Sean P Elliott
- Assistant Vice President, Curricular Affairs IMDP
- Professor Emeritus
- M.D. Medicine
- Columbia University, College of Physicians and Surgeons, New York, New York
- University of Arizona College of Medicine, Tucson, Arizona (2000 - Ongoing)
- Best Doctors
- Best Doctors of America, Spring 2017
- Educator of the Year Lifetime Award - Year III/IV
- UACOM, Fall 2009
- Alpha Omega Alpha Society - Faculty Member
- AOA Chapter at UACOM, Spring 2009
- Educator of the Year Award - Year III/IV
- UACOM, Fall 2008
- Founding Member, Academy of Medical Education Scholars
- UACOM, Fall 2008
- Clinical Science Educator of the Year Award
- UACOM, Fall 2007
- UACOM, Fall 2006
- Dean's List for Excellence in Teaching in the Clinical Sciences
- UACOM, Fall 2005
- UACOM, Fall 2004
- UACOM, Fall 2002
- UACOM, Fall 2001
- Longitudinal Clinical Curriculum Preceptor of the Year
- UACOM, Fall 2003
- Deans' Teaching Scholar
- UACOM, Fall 2000
Licensure & Certification
- Diplomate, American Board of Pediatrics (1996)
- Diplomate of Pediatric Infectious Diseases, American Board of Pediatrics (2000)
No activities entered.
FoundationsMED 802 (Fall 2018)
- Elliott, S. P., & Al Mohajer, M. (2018). Knowledge, Attitude and Practice of Blood Culture Contamination - A Multi-Center Study. Journal of Infection Prevention and Hospital Epidemiology.
- Elliott, S. P., Beatty, N., & Klotz, S. A. (2018). Ectoparasite Infestation of a Hospital Due to the Colonization of Nesting Cliff Swallows. Clinical Infectious Diseases.
- Elliott, S. P., Schumacher, D. J., Barnes, M. M., Gibbs, K., & McGreevy, J. (2018). Characteristics of Clinical Competency Committee Members and Review Processes and Their Association with Review Decisions. Academic Medicine.
- Elliott, S. P., Schumacher, D. J., Michelson, C., Poynter, S., Barnes, M. M., & Li, S. T. (2018). Thresholds and Interpretations: How Clinical Competency Committees Identify Pediatric Residents with Performance Concerns. Medical Teacher.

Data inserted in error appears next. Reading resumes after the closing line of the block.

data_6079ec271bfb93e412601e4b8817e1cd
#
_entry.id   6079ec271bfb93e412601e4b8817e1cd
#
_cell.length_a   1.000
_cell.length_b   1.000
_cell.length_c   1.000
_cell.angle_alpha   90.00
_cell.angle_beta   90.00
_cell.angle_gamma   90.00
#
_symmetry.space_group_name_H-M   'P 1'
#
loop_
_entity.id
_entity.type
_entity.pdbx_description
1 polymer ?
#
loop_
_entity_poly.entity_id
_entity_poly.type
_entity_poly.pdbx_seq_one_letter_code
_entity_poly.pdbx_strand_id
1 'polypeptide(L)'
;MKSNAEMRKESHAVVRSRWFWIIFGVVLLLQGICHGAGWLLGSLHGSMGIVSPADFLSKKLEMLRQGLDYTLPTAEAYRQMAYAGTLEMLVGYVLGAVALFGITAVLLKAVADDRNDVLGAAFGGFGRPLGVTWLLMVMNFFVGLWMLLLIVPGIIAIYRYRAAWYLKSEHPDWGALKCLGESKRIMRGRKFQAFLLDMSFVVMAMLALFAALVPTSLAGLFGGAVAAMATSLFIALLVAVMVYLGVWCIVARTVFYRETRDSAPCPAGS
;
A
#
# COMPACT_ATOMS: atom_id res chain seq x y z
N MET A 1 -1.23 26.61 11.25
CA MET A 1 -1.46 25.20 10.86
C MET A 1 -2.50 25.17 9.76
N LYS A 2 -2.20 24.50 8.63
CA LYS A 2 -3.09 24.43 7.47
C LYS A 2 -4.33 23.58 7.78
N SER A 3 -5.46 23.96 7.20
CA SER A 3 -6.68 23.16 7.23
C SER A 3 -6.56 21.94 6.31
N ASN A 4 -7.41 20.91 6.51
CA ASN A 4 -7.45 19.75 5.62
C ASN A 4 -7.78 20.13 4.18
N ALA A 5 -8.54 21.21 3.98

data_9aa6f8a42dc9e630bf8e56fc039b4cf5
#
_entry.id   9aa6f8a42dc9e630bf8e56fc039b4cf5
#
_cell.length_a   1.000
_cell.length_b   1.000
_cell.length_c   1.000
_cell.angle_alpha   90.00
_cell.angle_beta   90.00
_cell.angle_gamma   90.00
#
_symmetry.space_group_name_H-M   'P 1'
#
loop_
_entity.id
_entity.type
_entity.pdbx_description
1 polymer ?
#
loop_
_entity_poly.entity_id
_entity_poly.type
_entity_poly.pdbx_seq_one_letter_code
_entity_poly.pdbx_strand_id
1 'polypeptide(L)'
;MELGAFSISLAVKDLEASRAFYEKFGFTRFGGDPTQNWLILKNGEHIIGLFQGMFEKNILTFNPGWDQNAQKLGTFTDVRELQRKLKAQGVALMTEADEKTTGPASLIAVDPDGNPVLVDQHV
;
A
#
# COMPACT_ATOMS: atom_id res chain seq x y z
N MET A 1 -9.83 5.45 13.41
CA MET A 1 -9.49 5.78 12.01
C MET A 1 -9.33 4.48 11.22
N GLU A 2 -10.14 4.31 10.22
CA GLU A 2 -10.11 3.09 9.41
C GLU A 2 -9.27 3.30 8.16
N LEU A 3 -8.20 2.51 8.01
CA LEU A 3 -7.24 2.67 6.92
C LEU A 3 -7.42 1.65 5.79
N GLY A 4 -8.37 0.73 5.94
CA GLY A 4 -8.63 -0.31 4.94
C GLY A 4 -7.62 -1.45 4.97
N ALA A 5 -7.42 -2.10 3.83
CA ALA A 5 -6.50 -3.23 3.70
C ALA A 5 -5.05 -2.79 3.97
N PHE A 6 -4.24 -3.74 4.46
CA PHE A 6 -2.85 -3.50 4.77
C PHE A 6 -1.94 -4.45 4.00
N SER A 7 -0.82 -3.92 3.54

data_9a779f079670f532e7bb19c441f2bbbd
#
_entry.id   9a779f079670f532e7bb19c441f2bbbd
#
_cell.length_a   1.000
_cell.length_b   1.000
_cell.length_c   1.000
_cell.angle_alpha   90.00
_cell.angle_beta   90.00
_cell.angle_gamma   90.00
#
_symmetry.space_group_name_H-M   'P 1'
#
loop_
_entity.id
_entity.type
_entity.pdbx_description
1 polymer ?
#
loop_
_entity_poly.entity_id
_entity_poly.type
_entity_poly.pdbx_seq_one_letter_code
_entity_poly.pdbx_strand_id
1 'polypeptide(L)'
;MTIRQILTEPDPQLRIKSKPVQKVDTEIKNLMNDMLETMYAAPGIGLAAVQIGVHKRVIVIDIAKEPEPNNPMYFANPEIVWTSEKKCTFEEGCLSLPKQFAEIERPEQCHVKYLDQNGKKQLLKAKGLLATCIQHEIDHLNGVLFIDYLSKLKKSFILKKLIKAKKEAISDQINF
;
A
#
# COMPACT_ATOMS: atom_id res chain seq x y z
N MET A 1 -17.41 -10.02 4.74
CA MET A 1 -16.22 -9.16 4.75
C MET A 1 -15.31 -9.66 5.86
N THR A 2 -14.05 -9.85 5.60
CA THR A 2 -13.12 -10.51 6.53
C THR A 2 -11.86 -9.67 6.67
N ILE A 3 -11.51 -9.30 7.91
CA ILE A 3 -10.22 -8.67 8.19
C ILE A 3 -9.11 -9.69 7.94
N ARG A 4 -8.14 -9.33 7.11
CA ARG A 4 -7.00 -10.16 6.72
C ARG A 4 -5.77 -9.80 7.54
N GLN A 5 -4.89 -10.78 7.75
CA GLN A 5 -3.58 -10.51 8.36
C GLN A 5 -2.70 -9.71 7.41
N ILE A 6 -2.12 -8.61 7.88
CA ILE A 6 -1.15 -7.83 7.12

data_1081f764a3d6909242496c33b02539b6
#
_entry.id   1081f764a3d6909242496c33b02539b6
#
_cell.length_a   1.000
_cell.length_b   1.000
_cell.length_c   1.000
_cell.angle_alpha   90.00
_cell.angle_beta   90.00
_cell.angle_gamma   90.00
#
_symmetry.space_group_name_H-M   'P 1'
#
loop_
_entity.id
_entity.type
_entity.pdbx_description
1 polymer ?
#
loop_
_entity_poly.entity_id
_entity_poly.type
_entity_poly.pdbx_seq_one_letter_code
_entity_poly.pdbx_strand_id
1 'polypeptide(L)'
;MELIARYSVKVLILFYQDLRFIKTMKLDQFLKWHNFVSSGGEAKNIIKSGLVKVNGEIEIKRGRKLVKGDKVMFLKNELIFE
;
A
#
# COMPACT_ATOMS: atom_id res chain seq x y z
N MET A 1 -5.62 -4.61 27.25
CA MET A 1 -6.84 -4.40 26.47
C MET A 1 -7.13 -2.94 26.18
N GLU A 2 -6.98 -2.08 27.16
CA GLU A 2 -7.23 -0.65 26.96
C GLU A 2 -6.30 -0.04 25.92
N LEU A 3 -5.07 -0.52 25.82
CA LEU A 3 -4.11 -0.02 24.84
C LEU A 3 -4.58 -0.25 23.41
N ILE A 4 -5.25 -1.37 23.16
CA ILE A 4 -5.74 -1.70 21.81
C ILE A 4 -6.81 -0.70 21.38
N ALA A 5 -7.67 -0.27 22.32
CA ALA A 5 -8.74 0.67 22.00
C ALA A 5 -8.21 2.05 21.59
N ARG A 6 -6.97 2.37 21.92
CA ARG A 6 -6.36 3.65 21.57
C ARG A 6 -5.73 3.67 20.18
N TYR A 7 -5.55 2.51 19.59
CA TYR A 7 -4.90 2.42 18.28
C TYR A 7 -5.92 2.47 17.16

- Elliott, S. P., Cramton, R., Cramer, N., Seserinac, J., Shwaish, N., Franke, H. A., Franke, H. A., Elliott, S. P., Shwaish, N., Seserinac, J., Cramer, N., & Cramton, R. (2017). A QI Project to Improve Resident Satisfaction and Participation in Pediatric Board Examination Review. Academic Pediatrics, 17(5), e14-e15.
- Elliott, S. P. (2011). Congenital cytomegalovirus infection: an overview. Infectious disorders drug targets, 11(5), 432-6.More infoCytomegalovirus (CMV) remains the most common cause of congenitally-acquired infection in the United States and is a leading infectious cause of sensorineural hearing loss, cognitive delay, and permanent neurologic sequelae. Although most cases of congenital CMV infection are asymptomatic, significant morbidity and mortality exist for symptomatic infants and may also occur in asymptomatic ones. Diagnosis remains relatively straightforward, but treatment options are limited and associated with some toxicity. Efforts at prevention via vaccination, screening, and improved epidemiology deserve high priority to limit the impact of this common infection.
- Klotz, S. A., Ianas, V., & Elliott, S. P. (2011). Cat-scratch Disease. American family physician, 83(2), 152-5.More infoCat-scratch disease is a common infection that usually presents as tender lymphadenopathy. It should be included in the differential diagnosis of fever of unknown origin and any lymphadenopathy syndrome. Asymptomatic, bacteremic cats with Bartonella henselae in their saliva serve as vectors by biting and clawing the skin. Cat fleas are responsible for horizontal transmission of the disease from cat to cat, and on occasion, arthropod vectors (fleas or ticks) may transmit the disease to humans. Cat-scratch disease is commonly diagnosed in children, but adults can present with it as well. The causative microorganism, B. henselae, is difficult to culture. Diagnosis is most often arrived at by obtaining a history of exposure to cats and a serologic test with high titers (greater than 1:256) of immunoglobulin G antibody to B. henselae. Most cases of cat-scratch disease are self-limited and do not require antibiotic treatment. If an antibiotic is chosen, azithromycin has been shown in one small study to speed recovery. Infrequently, cat-scratch disease may present in a more disseminated form with hepatosplenomegaly or meningoencephalitis, or with bacillary angiomatosis in patients with AIDS.
- Mosbacher, M., Elliott, S. P., Shehab, Z., Pinnas, J. L., Klotz, J. H., & Klotz, S. A. (2010). Cat scratch disease and arthropod vectors: more to it than a scratch?. Journal of the American Board of Family Medicine : JABFM, 23(5), 685-6.More infoCat scratch disease is a common infection, particularly in children, and clinicians need to be aware of its potential transmission to humans by arthropod vectors such as fleas and ticks in addition to animal bites and scratches. The absence of a vertebrate bite or scratch does not preclude infection with Bartonella henselae.